3

I'm trying to make a simple Oscillator program where I can change the Octave kind of the way the Massive VST shows it with positive and negative numbers:

Massive Oscillators

Now, I know there is 1200 cents to an octave (100 cents per semitone). The problem I'm running into is, when making the Osc code I realized that the pitch of it was measured in Cents.

ctx = new webkitAudioContext(); 
function osc1(pitch){ 
osc = ctx.createOscillator(), 
osc.type = 2; //0 = sine, 1 = square, 2 = saw, 3 = triangle, 4 = custom
osc.frequency.value = pitch; //in cents
gainNode = ctx.createGainNode(); 
osc.connect(gainNode); 
gainNode.connect(ctx.destination);
gainNode.gain.value = 1; 
osc.noteOn(0); 
};

osc1 (20);

and since Pitch changes the Frequency of a note, what I'm confused about is, without a MIDI keyboard how I could know

  1. What note is being played?
  2. What frequency is the note being played?

Furthermore, how could I get the bassy-er sounds from these waveforms? I've done a couple of tests generating sounds at 1 cent, 2 cents, 5 cents, 20 cents, etc. to see how they sound and when the Osc generates the Pitch at 1 cent, all I get is a low click whereas with 2 cents, I get almost the same click in a 4/4 beat. From my understanding, you can look at Frequency like points on a map and likewise, cents like the distance in between those points. That being said, how can cents determine the frequency of the note since the sound is being generated directly from the browser? Also, if it's as simple as just moving the pitch of the Oscillator, what note does the oscillators start on? In other words, what note are you "pitching" per say?

I hope what I wrote makes sense considering I'm pretty confused myself.

Thanks for any help and feedback!

  • Apparently, the information I had was incorrect. The frequency is not measured in cents, it's in Hz and by default, the oscillator starts at 440Hz (the A above middle C). However, I suppose the question that still remains is how I could get a visual display of the note being played and do things like pitch pending since the frequency isn't measured in cents? – ryanhagz Oct 26 '13 at 7:06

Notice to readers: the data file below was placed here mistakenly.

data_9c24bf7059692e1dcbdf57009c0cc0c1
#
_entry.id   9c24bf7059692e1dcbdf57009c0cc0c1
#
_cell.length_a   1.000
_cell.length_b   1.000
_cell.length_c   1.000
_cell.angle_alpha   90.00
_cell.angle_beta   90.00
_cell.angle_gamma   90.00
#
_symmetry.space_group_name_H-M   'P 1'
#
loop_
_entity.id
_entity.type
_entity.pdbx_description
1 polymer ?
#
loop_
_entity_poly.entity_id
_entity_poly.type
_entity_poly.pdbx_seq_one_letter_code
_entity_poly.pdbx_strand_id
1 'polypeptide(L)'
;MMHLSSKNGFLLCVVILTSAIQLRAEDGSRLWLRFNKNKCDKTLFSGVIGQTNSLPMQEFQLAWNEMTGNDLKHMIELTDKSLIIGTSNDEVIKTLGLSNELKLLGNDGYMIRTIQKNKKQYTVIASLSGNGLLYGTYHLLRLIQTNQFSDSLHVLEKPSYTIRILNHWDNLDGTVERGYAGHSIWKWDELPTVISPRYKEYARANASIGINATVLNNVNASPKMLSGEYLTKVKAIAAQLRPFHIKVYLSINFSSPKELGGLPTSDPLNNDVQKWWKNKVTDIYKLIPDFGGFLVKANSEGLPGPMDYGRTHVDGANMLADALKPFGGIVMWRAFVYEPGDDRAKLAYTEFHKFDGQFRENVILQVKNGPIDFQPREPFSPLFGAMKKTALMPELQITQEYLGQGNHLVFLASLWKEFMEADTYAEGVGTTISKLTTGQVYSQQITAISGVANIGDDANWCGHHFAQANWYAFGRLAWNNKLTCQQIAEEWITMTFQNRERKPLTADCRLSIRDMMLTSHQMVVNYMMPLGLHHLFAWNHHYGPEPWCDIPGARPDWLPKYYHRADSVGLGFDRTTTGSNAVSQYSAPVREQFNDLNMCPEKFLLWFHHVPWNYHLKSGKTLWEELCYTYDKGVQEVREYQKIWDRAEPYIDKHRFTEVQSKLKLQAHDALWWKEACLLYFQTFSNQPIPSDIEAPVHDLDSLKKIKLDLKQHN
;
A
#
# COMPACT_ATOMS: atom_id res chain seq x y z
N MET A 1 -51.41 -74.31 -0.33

4

Or do it the easy way - oscillator has a "detune" AudioParameter, which allows you to adjust the pitch up or down in cents (based on the oscillator's frequency param; in short, frequency is the baseline (as you noted, default is A-440Hz), detune is an offset in cents). :)

  • THAT works even better! I'm a musician (mainly electronic) by nature, but I've also been programming for a few years too, but my PC crapped out on me a couple months ago and I've been stuck on my girlfriends Mac so, started looking at browser based DAWs like Soundation and then I stumbled across the Web Audio API via your Google I/O 2012 talk a couple weeks ago and I've been hooked since! Just finished up the I/O 2013 talk as well & man, do you love that vocoder of yours.;) haha. Thanks for all the help Chris! – ryanhagz Oct 26 '13 at 21:36
  • I'm still just amazed it works. :) – cwilso Oct 29 '13 at 7:18